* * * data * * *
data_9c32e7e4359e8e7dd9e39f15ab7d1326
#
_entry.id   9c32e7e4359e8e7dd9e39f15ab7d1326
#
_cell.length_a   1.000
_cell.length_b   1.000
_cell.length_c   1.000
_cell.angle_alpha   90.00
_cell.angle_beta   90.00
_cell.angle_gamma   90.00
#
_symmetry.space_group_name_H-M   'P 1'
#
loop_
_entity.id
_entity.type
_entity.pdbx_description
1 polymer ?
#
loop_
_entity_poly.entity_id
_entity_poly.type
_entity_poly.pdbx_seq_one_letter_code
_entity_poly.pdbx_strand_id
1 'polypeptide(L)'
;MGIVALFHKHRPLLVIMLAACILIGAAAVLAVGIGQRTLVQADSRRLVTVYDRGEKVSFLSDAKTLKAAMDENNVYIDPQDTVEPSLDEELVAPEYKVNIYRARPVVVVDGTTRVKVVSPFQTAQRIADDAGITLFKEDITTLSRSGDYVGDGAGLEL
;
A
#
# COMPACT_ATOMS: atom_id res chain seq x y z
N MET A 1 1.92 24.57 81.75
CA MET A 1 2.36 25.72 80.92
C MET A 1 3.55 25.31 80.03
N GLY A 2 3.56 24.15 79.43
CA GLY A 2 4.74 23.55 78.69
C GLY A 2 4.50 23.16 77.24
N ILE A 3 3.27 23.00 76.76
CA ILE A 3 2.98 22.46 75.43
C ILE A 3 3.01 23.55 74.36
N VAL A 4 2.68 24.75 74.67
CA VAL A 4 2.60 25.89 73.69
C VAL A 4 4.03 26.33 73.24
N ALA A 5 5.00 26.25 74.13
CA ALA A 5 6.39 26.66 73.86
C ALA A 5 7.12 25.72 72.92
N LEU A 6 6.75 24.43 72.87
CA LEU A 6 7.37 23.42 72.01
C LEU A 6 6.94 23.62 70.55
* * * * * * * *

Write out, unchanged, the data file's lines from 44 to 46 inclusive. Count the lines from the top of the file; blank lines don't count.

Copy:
CA ALA A 5 6.39 26.66 73.86
C ALA A 5 7.12 25.72 72.92
N LEU A 6 6.75 24.43 72.87